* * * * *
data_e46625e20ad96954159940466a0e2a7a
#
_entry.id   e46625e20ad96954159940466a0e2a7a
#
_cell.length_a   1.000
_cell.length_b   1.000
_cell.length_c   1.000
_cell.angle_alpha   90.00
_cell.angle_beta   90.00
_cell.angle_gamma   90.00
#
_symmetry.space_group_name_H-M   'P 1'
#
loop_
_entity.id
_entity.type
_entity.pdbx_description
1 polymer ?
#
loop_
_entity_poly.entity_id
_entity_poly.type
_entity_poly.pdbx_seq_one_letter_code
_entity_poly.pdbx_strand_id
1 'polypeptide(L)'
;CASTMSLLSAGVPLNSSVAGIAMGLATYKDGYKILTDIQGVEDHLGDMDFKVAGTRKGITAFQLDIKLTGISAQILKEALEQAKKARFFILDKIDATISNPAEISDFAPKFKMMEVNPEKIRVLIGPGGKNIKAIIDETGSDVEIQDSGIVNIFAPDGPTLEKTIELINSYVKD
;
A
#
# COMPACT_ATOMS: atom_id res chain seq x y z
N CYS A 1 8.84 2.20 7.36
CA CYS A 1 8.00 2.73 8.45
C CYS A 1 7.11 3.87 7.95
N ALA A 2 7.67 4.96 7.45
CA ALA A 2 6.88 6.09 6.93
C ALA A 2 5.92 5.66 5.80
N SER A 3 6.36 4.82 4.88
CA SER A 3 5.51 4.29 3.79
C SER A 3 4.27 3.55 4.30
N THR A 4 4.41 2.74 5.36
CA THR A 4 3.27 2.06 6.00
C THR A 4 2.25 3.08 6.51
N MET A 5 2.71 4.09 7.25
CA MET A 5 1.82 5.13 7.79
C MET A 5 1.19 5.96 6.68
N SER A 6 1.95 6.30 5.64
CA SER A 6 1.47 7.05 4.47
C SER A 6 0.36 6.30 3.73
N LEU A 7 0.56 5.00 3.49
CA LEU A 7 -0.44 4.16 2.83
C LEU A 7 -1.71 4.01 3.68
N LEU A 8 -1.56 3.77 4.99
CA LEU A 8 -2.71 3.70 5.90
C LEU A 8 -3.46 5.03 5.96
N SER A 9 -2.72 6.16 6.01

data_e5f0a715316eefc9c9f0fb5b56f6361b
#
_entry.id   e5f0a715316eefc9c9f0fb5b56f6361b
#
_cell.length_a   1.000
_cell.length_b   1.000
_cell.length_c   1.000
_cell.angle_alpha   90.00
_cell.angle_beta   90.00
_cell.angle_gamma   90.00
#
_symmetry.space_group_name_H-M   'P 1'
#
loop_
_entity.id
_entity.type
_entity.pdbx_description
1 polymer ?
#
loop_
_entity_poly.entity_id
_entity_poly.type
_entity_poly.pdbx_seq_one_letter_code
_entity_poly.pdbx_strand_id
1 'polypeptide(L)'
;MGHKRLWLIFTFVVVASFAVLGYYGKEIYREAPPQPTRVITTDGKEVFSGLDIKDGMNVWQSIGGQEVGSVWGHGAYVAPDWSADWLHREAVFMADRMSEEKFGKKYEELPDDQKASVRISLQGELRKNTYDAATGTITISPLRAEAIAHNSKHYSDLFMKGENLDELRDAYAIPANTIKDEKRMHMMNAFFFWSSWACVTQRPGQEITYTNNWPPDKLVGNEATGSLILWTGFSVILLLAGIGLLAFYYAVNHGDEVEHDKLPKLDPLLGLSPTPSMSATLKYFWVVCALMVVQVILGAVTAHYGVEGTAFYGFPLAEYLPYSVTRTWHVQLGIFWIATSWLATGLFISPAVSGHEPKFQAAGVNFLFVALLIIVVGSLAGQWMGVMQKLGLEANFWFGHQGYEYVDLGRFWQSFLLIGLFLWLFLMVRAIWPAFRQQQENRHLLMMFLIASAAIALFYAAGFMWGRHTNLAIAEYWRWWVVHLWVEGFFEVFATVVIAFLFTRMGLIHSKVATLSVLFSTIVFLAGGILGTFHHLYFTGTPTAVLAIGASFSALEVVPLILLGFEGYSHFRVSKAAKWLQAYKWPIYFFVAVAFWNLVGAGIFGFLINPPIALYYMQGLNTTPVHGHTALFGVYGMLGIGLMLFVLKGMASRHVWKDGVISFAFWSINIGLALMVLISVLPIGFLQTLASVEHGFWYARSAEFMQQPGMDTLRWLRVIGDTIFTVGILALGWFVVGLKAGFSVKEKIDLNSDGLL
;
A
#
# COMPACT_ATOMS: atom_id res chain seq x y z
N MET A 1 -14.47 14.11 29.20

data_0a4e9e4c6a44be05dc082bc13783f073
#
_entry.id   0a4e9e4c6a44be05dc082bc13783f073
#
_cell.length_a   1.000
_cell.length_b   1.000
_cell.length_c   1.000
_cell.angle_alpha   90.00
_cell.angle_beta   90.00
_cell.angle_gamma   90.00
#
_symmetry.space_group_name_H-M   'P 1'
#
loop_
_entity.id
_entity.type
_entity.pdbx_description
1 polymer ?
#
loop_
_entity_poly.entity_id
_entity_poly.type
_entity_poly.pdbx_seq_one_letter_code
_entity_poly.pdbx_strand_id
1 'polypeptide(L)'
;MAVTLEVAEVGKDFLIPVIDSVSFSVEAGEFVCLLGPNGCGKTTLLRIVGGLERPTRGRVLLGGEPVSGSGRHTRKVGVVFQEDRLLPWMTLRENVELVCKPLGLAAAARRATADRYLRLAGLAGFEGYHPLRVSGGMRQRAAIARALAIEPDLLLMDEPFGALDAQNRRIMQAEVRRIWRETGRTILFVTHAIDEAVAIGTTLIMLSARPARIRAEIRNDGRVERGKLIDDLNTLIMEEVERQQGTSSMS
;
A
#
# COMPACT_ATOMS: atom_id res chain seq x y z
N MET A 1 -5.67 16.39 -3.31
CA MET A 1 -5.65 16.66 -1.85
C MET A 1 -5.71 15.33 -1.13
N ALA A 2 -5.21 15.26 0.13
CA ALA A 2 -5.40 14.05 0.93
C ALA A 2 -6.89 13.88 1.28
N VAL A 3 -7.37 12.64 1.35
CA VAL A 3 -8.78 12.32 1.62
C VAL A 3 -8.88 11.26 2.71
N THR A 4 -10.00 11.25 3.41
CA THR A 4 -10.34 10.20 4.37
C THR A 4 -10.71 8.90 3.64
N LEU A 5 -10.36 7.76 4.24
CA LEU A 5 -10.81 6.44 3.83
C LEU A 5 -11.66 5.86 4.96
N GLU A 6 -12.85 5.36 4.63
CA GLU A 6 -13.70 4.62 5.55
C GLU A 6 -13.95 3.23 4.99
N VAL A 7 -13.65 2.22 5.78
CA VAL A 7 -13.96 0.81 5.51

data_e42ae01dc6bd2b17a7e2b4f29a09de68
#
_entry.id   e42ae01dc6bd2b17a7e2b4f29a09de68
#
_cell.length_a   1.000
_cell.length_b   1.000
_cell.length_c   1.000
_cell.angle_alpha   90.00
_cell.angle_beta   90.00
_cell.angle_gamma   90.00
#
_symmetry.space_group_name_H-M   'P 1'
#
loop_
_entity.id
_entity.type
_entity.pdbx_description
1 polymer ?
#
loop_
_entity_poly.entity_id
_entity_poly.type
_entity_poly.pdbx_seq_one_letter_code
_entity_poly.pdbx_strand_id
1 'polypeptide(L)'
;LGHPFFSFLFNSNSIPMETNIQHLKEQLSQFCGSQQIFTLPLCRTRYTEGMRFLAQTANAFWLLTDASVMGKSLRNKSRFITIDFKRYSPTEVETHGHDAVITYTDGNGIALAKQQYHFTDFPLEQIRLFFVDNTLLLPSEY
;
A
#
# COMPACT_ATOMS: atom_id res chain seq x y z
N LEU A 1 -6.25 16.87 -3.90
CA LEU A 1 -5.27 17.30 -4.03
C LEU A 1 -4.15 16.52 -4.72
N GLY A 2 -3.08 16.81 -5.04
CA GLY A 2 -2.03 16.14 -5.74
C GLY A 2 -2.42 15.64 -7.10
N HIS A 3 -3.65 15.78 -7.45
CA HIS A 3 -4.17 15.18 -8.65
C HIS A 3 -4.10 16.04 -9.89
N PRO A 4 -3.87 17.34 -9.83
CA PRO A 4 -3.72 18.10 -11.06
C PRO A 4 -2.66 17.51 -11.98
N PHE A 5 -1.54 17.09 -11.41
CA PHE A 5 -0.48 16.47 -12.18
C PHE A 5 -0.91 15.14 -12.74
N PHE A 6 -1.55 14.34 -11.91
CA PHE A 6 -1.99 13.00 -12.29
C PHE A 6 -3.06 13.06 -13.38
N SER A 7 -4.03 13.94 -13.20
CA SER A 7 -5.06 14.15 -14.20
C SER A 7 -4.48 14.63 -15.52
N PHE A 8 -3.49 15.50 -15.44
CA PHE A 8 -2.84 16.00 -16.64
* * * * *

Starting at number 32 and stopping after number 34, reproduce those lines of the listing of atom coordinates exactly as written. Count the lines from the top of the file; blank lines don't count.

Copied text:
CA CYS A 1 8.00 2.73 8.45
C CYS A 1 7.11 3.87 7.95
N ALA A 2 7.67 4.96 7.45